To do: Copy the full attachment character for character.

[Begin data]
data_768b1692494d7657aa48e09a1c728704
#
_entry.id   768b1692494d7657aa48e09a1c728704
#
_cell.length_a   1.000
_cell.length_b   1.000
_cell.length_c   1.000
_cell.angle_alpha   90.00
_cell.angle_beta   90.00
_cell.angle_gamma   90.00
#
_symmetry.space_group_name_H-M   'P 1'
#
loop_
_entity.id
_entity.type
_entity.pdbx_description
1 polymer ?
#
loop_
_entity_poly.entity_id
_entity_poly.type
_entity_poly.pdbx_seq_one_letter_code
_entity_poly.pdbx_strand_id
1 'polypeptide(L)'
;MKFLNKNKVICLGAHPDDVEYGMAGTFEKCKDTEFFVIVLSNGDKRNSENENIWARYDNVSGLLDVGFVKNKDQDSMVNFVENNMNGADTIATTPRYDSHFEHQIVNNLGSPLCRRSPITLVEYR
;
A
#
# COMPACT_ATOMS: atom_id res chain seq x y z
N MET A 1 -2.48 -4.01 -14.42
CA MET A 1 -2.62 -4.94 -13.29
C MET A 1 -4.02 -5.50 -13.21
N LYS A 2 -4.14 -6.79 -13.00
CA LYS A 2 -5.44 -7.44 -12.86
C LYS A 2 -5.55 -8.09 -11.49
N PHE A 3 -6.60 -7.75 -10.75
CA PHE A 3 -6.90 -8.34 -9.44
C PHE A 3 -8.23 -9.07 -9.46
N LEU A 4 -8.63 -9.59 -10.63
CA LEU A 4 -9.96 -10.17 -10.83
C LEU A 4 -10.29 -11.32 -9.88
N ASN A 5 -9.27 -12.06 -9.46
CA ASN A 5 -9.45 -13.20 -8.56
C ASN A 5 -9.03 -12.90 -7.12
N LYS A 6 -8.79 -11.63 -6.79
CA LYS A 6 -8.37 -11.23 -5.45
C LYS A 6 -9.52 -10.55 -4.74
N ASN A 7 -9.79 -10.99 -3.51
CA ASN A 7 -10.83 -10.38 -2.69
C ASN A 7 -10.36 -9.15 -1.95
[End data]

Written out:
data_768b1692494d7657aa48e09a1c728704
#
_entry.id   768b1692494d7657aa48e09a1c728704
#
_cell.length_a   1.000
_cell.length_b   1.000
_cell.length_c   1.000
_cell.angle_alpha   90.00
_cell.angle_beta   90.00
_cell.angle_gamma   90.00
#
_symmetry.space_group_name_H-M   'P 1'
#
loop_
_entity.id
_entity.type
_entity.pdbx_description
1 polymer ?
#
loop_
_entity_poly.entity_id
_entity_poly.type
_entity_poly.pdbx_seq_one_letter_code
_entity_poly.pdbx_strand_id
1 'polypeptide(L)'
;MKFLNKNKVICLGAHPDDVEYGMAGTFEKCKDTEFFVIVLSNGDKRNSENENIWARYDNVSGLLDVGFVKNKDQDSMVNFVENNMNGADTIATTPRYDSHFEHQIVNNLGSPLCRRSPITLVEYR
;
A
#
# COMPACT_ATOMS: atom_id res chain seq x y z
N MET A 1 -2.48 -4.01 -14.42
CA MET A 1 -2.62 -4.94 -13.29
C MET A 1 -4.02 -5.50 -13.21
N LYS A 2 -4.14 -6.79 -13.00
CA LYS A 2 -5.44 -7.44 -12.86
C LYS A 2 -5.55 -8.09 -11.49
N PHE A 3 -6.60 -7.75 -10.75
CA PHE A 3 -6.90 -8.34 -9.44
C PHE A 3 -8.23 -9.07 -9.46
N LEU A 4 -8.63 -9.59 -10.63
CA LEU A 4 -9.96 -10.17 -10.83
C LEU A 4 -10.29 -11.32 -9.88
N ASN A 5 -9.27 -12.06 -9.46
CA ASN A 5 -9.45 -13.20 -8.56
C ASN A 5 -9.03 -12.90 -7.12
N LYS A 6 -8.79 -11.63 -6.79
CA LYS A 6 -8.37 -11.23 -5.45
C LYS A 6 -9.52 -10.55 -4.74
N ASN A 7 -9.79 -10.99 -3.51
CA ASN A 7 -10.83 -10.38 -2.69
C ASN A 7 -10.36 -9.15 -1.95